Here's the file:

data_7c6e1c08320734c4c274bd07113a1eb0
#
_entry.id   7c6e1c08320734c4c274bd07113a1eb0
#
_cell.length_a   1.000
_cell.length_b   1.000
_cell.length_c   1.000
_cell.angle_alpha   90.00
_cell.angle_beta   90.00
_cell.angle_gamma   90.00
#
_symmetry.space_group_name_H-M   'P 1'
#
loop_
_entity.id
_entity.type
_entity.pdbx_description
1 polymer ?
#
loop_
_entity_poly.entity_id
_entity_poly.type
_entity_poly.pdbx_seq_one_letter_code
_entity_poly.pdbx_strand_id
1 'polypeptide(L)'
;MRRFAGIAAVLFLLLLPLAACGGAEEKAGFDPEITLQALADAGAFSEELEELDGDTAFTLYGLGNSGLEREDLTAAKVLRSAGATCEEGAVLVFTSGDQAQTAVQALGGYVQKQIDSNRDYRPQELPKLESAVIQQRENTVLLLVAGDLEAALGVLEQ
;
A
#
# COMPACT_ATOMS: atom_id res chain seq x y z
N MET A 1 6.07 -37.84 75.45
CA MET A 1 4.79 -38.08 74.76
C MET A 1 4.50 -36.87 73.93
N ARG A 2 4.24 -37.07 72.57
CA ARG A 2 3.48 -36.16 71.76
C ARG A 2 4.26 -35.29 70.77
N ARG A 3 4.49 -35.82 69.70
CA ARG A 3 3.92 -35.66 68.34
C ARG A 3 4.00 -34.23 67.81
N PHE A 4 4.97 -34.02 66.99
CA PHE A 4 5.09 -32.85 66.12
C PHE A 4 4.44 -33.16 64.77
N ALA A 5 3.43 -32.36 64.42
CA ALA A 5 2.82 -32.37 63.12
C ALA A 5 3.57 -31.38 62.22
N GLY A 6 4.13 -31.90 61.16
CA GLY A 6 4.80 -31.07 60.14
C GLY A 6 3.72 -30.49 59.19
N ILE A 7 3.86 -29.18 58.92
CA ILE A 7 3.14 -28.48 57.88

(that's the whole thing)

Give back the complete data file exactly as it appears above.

data_7c6e1c08320734c4c274bd07113a1eb0
#
_entry.id   7c6e1c08320734c4c274bd07113a1eb0
#
_cell.length_a   1.000
_cell.length_b   1.000
_cell.length_c   1.000
_cell.angle_alpha   90.00
_cell.angle_beta   90.00
_cell.angle_gamma   90.00
#
_symmetry.space_group_name_H-M   'P 1'
#
loop_
_entity.id
_entity.type
_entity.pdbx_description
1 polymer ?
#
loop_
_entity_poly.entity_id
_entity_poly.type
_entity_poly.pdbx_seq_one_letter_code
_entity_poly.pdbx_strand_id
1 'polypeptide(L)'
;MRRFAGIAAVLFLLLLPLAACGGAEEKAGFDPEITLQALADAGAFSEELEELDGDTAFTLYGLGNSGLEREDLTAAKVLRSAGATCEEGAVLVFTSGDQAQTAVQALGGYVQKQIDSNRDYRPQELPKLESAVIQQRENTVLLLVAGDLEAALGVLEQ
;
A
#
# COMPACT_ATOMS: atom_id res chain seq x y z
N MET A 1 6.07 -37.84 75.45
CA MET A 1 4.79 -38.08 74.76
C MET A 1 4.50 -36.87 73.93
N ARG A 2 4.24 -37.07 72.57
CA ARG A 2 3.48 -36.16 71.76
C ARG A 2 4.26 -35.29 70.77
N ARG A 3 4.49 -35.82 69.70
CA ARG A 3 3.92 -35.66 68.34
C ARG A 3 4.00 -34.23 67.81
N PHE A 4 4.97 -34.02 66.99
CA PHE A 4 5.09 -32.85 66.12
C PHE A 4 4.44 -33.16 64.77
N ALA A 5 3.43 -32.36 64.42
CA ALA A 5 2.82 -32.37 63.12
C ALA A 5 3.57 -31.38 62.22
N GLY A 6 4.13 -31.90 61.16
CA GLY A 6 4.80 -31.07 60.14
C GLY A 6 3.72 -30.49 59.19
N ILE A 7 3.86 -29.18 58.92
CA ILE A 7 3.14 -28.48 57.88